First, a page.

Murder At St Marmaduke’s #31a

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Chapter 31

Wednesday 13th November 1985: 08.30 – 10.00

Section (a)

Jack Hampshire glared at the third bottle of breakfast swimming in front of him like some demented mermaid, and wondered which of the six it’d suddenly transformed itself into he should open next. He reached for one of the left-hand ones, and was non-plussed to find that the right-hand one of his two right hands went right through it.

Left through it, not right. ‘Cause it passed through on the opposite side to what had passed through it. Bloody thing!

He tried again. There was a slight clunk this time when his right hands went through one of the bottles.

No. Not the bottles. His glass. His glass was on the floor.

Now, where had that come from? He hadn’t had a glass there. Not on the floor.

He gave up and lay back in his armchair, trying not to think of drink. Not that he had any objection to drink, of course. Drink was — Well, drink was what you drank, wasn’t it? If you drank anything but drink you got thirsty. Stood to reason.

He tried to stand to reason, and fell back into the chair. Maybe he’d sit to reason instead. Yeah — that was what he’d do.

Now — what had he been thinking before he started thinking? Oh, yeah. The bloody robbering. Murdery. Killery.

It was that black bloke. Makbimbo. Had to be. Only one with a bloody motor. Bloody motive. Bloody motive. Yeah. No. Bloody mo— Oh, no, he’d already said it. Bloody motive.

What was the bloody motive again? Wasn’t it something to do with a bloody motive?

Yeah — that was it. ’Cause he was black. That was the bloody motive. Like that bloody bastard that had run off with his bloody missus.

His bloody missus.

God, he missed his bloody missus.

No! He wasn’t going to think about his bloody missus. He was going to think about —

Oh. There was some whisky there. Drink. That was what he was going to think about. Drink.

He reached for one of the bottles. For some reason, it moved out of the way of all four of his hands and ended up where it’d started. Bloody odd.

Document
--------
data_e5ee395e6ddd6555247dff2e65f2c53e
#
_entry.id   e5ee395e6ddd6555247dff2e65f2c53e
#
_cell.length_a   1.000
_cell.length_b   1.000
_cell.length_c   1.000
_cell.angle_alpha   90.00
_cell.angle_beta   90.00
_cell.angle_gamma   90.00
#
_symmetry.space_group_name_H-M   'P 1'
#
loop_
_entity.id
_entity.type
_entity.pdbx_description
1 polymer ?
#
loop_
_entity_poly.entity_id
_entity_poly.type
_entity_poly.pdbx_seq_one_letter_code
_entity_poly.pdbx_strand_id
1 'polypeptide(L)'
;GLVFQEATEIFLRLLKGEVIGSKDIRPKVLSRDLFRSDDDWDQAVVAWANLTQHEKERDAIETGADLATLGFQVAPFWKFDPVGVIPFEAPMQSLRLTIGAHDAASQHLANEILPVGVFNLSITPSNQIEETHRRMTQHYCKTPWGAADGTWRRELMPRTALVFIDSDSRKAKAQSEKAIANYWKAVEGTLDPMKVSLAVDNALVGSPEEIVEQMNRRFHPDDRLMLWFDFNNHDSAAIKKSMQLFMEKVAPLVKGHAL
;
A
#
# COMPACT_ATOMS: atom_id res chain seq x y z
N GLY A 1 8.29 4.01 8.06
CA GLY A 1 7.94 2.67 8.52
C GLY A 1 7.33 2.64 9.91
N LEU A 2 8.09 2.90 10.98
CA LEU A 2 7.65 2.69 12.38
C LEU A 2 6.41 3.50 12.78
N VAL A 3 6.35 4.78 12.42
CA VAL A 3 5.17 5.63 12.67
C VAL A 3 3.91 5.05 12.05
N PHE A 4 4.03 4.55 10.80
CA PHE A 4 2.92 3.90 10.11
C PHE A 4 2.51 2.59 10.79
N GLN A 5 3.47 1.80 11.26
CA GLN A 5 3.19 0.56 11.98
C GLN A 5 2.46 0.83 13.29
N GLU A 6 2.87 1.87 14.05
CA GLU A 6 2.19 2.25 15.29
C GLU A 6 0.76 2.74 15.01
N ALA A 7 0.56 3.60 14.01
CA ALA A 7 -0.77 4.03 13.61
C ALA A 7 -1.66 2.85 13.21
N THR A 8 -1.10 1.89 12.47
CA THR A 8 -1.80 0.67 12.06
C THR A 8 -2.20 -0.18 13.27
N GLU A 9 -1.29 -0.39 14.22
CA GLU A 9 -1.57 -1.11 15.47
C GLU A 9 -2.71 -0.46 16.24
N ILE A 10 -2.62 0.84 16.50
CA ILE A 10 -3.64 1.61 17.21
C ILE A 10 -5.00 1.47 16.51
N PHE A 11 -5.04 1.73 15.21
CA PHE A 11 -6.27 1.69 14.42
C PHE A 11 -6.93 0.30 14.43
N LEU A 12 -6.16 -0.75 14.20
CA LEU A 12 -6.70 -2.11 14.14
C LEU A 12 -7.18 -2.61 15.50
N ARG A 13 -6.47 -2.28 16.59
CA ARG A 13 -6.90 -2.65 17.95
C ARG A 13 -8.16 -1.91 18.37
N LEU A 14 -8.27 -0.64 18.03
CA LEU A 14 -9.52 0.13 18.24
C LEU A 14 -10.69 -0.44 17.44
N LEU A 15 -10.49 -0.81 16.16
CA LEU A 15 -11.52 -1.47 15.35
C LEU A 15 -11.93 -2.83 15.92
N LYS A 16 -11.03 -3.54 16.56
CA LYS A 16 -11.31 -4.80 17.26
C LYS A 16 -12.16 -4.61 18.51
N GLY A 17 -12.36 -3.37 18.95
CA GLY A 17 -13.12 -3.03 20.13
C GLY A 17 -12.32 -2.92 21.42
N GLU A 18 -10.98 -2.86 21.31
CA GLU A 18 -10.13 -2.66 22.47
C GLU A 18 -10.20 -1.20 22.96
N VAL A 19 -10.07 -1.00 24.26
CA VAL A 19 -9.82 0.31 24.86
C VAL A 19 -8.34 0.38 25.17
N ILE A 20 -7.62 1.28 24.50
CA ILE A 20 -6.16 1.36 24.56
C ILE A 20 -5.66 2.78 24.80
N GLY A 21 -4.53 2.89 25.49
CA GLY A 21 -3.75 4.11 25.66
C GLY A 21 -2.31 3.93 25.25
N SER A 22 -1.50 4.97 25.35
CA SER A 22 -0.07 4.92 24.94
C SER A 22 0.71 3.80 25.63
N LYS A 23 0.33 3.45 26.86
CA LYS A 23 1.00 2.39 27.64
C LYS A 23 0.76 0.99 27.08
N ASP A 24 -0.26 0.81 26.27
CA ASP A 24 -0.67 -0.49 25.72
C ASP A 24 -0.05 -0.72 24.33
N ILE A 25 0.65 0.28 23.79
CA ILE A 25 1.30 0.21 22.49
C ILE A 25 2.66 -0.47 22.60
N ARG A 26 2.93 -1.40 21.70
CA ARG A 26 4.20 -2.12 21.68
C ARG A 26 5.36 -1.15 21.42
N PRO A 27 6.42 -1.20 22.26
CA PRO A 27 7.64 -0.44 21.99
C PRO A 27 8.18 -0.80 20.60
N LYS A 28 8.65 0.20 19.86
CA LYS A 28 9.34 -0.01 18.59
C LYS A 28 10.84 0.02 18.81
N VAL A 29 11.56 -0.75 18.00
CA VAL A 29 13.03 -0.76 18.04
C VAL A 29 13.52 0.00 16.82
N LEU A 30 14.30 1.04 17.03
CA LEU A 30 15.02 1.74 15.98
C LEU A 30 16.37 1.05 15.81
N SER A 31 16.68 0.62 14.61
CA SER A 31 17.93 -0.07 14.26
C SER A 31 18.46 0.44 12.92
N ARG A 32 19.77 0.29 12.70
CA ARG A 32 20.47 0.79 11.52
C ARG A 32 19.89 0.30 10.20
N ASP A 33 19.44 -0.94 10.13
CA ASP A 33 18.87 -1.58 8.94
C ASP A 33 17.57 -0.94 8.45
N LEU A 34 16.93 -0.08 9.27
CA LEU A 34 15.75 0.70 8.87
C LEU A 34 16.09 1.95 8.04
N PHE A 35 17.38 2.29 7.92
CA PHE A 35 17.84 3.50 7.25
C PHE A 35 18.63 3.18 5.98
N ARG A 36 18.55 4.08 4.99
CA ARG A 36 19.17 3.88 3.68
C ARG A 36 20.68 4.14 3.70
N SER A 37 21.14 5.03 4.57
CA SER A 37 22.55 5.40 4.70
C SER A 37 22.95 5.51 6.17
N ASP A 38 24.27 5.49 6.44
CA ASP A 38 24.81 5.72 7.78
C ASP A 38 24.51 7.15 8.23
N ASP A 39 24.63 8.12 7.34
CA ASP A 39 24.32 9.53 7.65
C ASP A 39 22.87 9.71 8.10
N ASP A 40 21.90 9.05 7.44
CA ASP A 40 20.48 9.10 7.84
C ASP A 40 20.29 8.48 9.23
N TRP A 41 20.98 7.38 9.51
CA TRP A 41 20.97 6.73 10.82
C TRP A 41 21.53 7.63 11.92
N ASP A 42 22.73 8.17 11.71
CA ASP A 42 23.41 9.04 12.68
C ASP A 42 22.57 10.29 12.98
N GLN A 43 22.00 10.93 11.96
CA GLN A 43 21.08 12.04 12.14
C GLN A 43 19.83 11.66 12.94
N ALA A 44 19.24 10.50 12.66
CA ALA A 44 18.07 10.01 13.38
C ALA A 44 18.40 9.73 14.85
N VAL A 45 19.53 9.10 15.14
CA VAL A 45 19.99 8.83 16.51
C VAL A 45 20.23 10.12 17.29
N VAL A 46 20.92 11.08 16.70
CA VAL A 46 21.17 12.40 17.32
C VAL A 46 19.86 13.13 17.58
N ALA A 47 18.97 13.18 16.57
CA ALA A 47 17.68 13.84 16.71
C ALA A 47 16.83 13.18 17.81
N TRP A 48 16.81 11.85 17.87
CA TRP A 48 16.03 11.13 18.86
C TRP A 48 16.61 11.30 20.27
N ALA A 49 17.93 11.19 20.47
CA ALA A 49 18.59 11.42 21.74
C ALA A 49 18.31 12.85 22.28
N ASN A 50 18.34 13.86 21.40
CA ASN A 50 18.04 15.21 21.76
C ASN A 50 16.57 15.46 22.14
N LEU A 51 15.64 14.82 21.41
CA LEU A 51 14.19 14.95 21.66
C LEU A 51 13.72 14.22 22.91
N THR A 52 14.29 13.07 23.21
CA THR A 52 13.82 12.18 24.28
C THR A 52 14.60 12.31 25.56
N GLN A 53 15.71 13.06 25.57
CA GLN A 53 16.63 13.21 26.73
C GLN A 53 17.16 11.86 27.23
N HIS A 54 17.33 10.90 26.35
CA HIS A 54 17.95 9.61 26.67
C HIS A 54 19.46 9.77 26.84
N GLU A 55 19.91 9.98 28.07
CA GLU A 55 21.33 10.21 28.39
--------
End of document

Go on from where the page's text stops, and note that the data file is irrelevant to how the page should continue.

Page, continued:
Anyways. No, it wasn’t drink he was going to think about. It was — It was —

Bloody Meredith. That was what it was. Bloody Meredith, the CDI.


Whatever it was. He’d show bloody Meredith. Bloody Meredith was only bloody sore at him because he was a better bloody cop than bloody Meredith would ever be. Bloody Meredith should never have got a bloody CDIship. CIDship. DCIship. Never in a mippion — milipon —

A load of years. He, Jack Hamton — Hample — would make a far better ICD than Meredic. Even with a house that kept going round in circles.

Why was his house going round in circles? It never usually did that. It never had when —

No! He wasn’t going to think about that. He was going to think about —

A piss. He was definitely going to think about going and having a piss.

He thought about it. And was surprised to find himself in the bathroom having a piss.

Why was his armchair behind him? His armchair wasn’t normally in the bathroom.

Oh well. He finished, and sat back down.

Now, why was he on the floor? That wasn’t where his armchair normally was either.

Never mind. It was more comfortirrel down here anyways. Comfor—

It was alright down here. Now — what had he been thinking of?

The murgle. That was right. In fact — the two murgles.

Murgle one was straightforward. That was Makbimbo. Defidently.

So that meant the second murgle was Makbimbo as well. Stood to reason.

No — sat to reason. Sat on the floor to reason.

His arse was wet.

Never mind that. What about the murgle? The second murgle?

The second murgle was Makbimbo as well. That was right, he’d already sorted that one out. So — how could he prove it, and get to rub it in bloody Meredic’s bloody facehole?

Questions! That was what he needed to ask. Questions.

Good thing to ask, questions. No good asking answers — answers never got you any answers, did they?

So — ask some questions, then. Like —

Like why was his arse wet?

No. Not that. Not the right question at all.

Try again.

Who saw Makbimbo kill the Fosdyke woman?

Yeah. That was the question to ask.

Why not ask who’d seen Makbimbo kill the other bloody woman?

’Cause — ’Cause —

’Cause nobody did see Makbimbo kill the other bloody woman, that was why not.

But somebody musta seen Makbimbo kill the Fosdyke woman. Stood to — oh no, he’d done all that.

So — who was there when the Makbimbo woman was killed by —

No, that was wrong.

Who was there when Makbimbo killed the Fosdyke woman? There — that was better.

Everybody. Everybody was there when Makbimbo — and so on.

Who was everybody?


Yeah, everybody.

Well — in this case, everybody was…


Bugger it! Who was bloody everybody?

That bloody vicar and his bloody wife, that’s who everybody was! That bloody vicar and his bloody wife.


He stood. And was astonished to find he’d succeeded in doing so.

Right agin. Again. He was off to see the bloody vicar bloke and his bloody wife — and God help them if they didn’t tell him right out that they’d seen bloody Makbimbo kill bloody Fosdyke!

Where was the hallway? He needed his cat and hoat.

And when he’d got the proof that proved that what was what was what, that’d show bloody Meredic who the bloody IDC should be, and whose office who should be sitting in lording it over who, that was what!

Where was that bloody hallway?

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